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Tokyo to Nagoya: Day 2 September 18, 2014

Strava map day 2.

Odawara Castle was amazing. This building is enormous, you could drive a semi truck through that front door.

Odawara Castle was amazing. This building is enormous, you could drive a semi truck through that front door.

I checked my map and saw that there was a castle near my hotel. Out pedaling by 6am I rode up to the Odawara castle. It was really amazing. Not like a stone castle you’d find in Europe, but a big beautiful and ornate temple looking place. Huge walls and gates and a feeling of oldness that made it seem almost holy. Perhaps it was, but the spacious and tranquil grounds sure were a nice change from the traffic. My route had me cutting across a peninsula today and I really didn’t know what to expect. It appeared I would be going over a mountain range but I had no idea how big or how far it was. I mapped out some back roads to cut down on traffic and headed inland. Immediately I started climbing and the little roads I was on were so steep! Honestly they were the steepest roads I have ever seen. I think you could probably fall down these roads they were so steep. Every pedal took a stand-up, gut-busting effort. I climbed something like 1400 feet in less than a mile. When I finally reached the top I felt like a super hero and encountered a confusing sign with highway 11 shooting off in 3 different directions. I rested there for a while and spent some time figuring out which of the “11’s” I should take. Luckily choosing correctly I was rewarded with a long decent where I was able to cruise at about 30 mph sitting completely upright letting the wind cool me down. I stayed at the speed of traffic and had a wonderful coasting cruise for a few miles.

turnto11

I hit the coast again mid day and was at the base of Mt Fuji. Sadly the haze was so thick I could only barely make out a dull outline. The coast here was again pretty industrial. It also got quite humid and sticky. For about 11 miles I was able to follow along a nice quiet tsunami wall.

Miles and miles of rideable Tsunami walls out here.

Miles and miles of rideable Tsunami walls out here.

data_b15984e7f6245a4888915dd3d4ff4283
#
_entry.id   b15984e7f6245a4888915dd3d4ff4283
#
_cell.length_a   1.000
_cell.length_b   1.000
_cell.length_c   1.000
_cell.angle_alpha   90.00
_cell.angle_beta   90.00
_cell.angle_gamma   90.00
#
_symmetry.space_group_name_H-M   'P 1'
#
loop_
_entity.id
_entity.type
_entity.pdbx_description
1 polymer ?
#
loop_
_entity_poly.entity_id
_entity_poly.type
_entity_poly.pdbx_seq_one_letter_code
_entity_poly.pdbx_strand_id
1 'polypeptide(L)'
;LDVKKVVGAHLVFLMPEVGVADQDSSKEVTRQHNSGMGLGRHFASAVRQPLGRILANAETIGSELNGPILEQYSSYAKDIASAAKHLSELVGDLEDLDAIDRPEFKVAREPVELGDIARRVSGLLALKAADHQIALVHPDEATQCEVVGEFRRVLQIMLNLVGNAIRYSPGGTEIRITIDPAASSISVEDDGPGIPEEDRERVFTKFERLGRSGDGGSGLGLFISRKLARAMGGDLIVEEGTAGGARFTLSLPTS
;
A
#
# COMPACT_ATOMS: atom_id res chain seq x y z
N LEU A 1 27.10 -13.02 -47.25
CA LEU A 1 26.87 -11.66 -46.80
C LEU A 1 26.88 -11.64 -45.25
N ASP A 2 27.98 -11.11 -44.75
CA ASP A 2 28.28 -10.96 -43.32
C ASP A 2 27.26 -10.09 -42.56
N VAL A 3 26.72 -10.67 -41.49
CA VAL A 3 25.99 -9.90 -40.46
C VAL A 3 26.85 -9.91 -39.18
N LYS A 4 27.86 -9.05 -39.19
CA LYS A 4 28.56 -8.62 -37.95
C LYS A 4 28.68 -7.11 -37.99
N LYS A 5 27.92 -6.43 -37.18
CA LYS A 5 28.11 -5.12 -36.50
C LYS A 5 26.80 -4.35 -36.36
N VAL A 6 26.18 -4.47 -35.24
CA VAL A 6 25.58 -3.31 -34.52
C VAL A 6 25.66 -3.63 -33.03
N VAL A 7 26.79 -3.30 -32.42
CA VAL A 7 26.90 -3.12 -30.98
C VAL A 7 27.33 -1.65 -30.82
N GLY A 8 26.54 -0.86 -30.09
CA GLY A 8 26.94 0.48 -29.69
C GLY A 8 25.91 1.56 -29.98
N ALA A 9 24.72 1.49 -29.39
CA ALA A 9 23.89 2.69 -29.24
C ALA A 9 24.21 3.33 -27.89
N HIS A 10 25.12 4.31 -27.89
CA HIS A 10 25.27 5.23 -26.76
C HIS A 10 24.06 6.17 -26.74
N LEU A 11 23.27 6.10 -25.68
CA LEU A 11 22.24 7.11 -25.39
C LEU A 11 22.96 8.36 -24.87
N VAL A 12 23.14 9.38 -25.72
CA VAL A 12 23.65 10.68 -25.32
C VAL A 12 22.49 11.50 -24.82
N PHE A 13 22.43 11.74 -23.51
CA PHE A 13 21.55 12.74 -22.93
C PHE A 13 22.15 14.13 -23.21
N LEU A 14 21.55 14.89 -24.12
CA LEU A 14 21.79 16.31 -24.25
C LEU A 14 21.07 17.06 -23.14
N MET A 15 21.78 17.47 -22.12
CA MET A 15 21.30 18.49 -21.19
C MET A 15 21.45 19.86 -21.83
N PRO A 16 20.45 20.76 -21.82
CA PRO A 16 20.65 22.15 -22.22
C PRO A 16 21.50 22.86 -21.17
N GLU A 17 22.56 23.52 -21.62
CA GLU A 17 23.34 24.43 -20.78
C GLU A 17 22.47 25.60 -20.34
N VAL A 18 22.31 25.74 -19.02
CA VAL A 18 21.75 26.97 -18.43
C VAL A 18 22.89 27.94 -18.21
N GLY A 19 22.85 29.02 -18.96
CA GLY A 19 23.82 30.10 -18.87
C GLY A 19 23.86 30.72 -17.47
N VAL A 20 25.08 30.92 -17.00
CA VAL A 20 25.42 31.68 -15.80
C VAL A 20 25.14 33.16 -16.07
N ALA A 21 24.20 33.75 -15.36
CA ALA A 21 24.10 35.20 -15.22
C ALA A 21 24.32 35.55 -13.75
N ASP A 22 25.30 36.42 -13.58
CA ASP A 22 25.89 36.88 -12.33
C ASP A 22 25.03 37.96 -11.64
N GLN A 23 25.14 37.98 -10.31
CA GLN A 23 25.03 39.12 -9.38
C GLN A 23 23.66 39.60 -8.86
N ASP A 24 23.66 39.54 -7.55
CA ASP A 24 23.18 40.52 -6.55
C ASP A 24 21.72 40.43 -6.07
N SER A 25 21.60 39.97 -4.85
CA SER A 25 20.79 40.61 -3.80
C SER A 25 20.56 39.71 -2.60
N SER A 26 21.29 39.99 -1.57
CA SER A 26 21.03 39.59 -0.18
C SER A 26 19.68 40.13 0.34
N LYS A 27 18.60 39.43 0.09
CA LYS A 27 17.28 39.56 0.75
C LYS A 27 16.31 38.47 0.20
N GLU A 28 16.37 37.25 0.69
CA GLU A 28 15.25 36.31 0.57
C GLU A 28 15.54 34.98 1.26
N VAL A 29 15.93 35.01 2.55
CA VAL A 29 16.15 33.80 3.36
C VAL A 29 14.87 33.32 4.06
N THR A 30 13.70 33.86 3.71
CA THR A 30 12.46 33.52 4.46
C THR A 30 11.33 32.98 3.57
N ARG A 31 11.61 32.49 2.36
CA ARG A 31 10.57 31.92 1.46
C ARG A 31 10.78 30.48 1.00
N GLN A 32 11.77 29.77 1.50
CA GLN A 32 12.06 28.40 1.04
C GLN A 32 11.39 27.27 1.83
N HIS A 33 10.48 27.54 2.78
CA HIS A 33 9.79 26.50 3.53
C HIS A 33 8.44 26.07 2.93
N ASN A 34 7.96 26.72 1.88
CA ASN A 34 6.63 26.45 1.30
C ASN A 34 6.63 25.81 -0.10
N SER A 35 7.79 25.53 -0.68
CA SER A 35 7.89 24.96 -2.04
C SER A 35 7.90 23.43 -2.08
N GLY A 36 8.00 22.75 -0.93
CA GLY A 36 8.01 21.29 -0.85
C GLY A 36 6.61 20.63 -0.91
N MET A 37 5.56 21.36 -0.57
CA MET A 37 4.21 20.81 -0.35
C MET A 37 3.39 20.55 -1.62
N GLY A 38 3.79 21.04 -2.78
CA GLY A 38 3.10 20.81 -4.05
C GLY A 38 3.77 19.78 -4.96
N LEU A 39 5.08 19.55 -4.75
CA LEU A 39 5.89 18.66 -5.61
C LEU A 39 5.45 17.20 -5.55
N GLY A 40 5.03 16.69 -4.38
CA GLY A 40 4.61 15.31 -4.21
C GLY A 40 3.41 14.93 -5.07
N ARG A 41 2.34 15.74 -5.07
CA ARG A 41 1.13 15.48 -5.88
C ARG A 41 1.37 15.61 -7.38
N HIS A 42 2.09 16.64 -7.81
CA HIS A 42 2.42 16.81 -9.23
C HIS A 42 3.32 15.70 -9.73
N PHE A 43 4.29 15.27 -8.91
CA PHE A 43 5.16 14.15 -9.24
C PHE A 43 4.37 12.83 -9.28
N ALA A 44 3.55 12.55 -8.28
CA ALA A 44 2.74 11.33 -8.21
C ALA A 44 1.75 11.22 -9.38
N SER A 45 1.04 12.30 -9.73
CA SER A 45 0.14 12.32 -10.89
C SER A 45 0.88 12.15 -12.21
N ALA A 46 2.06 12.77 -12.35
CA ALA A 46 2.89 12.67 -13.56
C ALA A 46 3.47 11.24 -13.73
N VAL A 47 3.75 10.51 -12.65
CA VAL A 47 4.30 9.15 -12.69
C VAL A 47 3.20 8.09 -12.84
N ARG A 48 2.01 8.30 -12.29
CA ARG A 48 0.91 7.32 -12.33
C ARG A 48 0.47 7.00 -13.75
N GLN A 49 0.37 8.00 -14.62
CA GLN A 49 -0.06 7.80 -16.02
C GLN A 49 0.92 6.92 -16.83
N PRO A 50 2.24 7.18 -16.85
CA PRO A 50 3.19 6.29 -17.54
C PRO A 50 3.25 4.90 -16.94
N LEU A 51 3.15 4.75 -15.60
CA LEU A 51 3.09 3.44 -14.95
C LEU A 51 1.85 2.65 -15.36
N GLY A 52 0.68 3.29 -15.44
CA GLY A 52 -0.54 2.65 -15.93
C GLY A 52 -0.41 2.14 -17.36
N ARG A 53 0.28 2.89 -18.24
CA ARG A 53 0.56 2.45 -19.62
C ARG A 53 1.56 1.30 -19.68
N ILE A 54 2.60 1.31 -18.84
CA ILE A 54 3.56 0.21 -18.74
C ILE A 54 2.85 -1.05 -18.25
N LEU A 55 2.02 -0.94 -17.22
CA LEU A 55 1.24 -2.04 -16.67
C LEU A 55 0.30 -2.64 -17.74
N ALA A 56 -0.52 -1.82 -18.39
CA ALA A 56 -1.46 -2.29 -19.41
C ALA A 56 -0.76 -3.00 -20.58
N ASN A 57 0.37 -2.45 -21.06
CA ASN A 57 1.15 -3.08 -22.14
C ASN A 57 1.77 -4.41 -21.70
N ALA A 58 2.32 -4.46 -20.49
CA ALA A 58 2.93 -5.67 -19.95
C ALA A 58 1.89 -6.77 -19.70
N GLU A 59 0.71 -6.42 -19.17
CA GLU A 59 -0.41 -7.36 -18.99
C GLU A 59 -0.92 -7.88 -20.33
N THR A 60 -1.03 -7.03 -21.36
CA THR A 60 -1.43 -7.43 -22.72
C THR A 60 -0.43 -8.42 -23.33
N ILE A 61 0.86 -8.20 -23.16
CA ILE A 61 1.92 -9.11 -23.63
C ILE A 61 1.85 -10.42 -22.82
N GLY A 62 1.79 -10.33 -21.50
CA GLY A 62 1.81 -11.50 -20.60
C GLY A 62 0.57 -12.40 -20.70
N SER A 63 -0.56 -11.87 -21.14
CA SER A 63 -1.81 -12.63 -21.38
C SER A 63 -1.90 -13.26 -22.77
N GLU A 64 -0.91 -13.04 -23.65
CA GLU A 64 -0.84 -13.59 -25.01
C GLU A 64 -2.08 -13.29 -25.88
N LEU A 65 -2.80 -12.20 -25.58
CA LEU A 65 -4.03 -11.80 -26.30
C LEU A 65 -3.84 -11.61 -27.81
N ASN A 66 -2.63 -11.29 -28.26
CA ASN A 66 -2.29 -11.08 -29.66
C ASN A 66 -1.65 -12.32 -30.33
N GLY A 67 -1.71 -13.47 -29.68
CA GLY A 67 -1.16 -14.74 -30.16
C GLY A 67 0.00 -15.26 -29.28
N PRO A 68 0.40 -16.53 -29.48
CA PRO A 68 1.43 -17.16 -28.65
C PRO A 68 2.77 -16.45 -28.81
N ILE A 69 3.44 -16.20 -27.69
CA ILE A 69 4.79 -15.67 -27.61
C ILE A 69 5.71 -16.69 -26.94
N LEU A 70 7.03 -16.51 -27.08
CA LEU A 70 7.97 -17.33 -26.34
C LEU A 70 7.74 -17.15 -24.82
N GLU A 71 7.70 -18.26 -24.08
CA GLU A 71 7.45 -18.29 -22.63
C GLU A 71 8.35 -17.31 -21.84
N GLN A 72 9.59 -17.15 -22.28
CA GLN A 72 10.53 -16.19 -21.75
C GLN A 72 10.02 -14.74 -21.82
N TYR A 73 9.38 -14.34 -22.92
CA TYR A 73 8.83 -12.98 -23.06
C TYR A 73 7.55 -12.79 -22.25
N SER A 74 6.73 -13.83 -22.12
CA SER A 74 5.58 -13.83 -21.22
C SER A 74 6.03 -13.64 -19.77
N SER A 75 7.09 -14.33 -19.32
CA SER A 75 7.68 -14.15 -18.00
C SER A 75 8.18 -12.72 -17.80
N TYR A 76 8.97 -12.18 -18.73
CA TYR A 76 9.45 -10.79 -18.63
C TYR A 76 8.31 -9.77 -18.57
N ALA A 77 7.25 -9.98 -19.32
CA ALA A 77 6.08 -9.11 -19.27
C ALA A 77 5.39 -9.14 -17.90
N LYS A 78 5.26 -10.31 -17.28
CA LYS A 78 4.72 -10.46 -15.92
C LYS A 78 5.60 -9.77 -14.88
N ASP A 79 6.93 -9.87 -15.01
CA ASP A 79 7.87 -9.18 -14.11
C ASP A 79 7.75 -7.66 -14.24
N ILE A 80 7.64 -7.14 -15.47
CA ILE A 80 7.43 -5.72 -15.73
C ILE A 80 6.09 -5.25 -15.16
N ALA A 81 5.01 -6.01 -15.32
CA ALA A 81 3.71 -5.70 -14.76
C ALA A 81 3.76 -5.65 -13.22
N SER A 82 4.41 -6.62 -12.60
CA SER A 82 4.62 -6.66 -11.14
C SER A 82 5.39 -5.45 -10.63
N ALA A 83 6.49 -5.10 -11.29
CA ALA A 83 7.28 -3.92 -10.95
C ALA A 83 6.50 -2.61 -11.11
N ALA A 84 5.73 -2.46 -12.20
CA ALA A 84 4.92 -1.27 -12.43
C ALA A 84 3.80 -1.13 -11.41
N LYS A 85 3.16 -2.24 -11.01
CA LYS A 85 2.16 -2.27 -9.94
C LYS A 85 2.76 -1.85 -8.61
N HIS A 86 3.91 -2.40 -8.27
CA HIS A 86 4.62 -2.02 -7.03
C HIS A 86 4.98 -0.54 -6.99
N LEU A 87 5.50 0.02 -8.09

Warranty void.

Warranty void.

It was weird out here. Quite a few homeless-dude shacks on the beach or in the woods, a lot of trash spread across the beach and a general air that this area was just forgotten about. Again I don’t think this was a really nice place to be, but it was profoundly interesting to me.

Beach shack.

Beach shack.

Occasionally there would be a small and busy beach loaded with surfers too.

Surfers out there.

Surfers out there.

There seemed to be consistent waves out there for them too. My route fed onto a busy highway that had a bike path along the edge. Here the highway is literally on the beach, elevated over the beach for the most part. The bike path kept jumping from one side of the highway to the other. This got a little old as there was long waits at traffic lights to cross the freeway. Eventually the path put me into the middle of two different but busy parallel freeways. It was loud and hectic all around me, but the bike lane was empty and I made good time for a while. The bike lane would occasionally come to a dead end with no warning or signage. Luckily twice there was another cyclist who seemed to know the way. In both cases the solution was to ride along the busy highway against traffic to find a narrow little chute that put you on another bike path hidden on the opposite side of the freeway. It was hard for me to get used to, but during my ride I did learn that there always seems to be a bike path option, but it might not be obvious where it is.

Occasionally I'd find these handpainted signs helping to direct cyclists. Godsend for me as I was constantly losing the trail.

Occasionally I’d find these handpainted signs helping to direct cyclists. Godsend for me as I was constantly losing the trail. This one points you the wrong way down a off ramp from a freeway, at the bottom was a little tunnel leading to a bike trail.

Today I also rode in the roadways a bit more. I realized that though the roads are very narrow compared to the US so also are most of the cars. And, I think everyone in Japan is simply more used to being in such close quarters in regards to traffic. Riding on roads so narrow in the US would be impossible, but here I felt pretty safe and really never had any dangerous situations.

Looks like a muppet to me. 1 seater.

Looks like a muppet to me. 1 seater.

Started to rain about 5pm and I happened to be in front of a hotel. Another inexpensive room and again I was asleep early.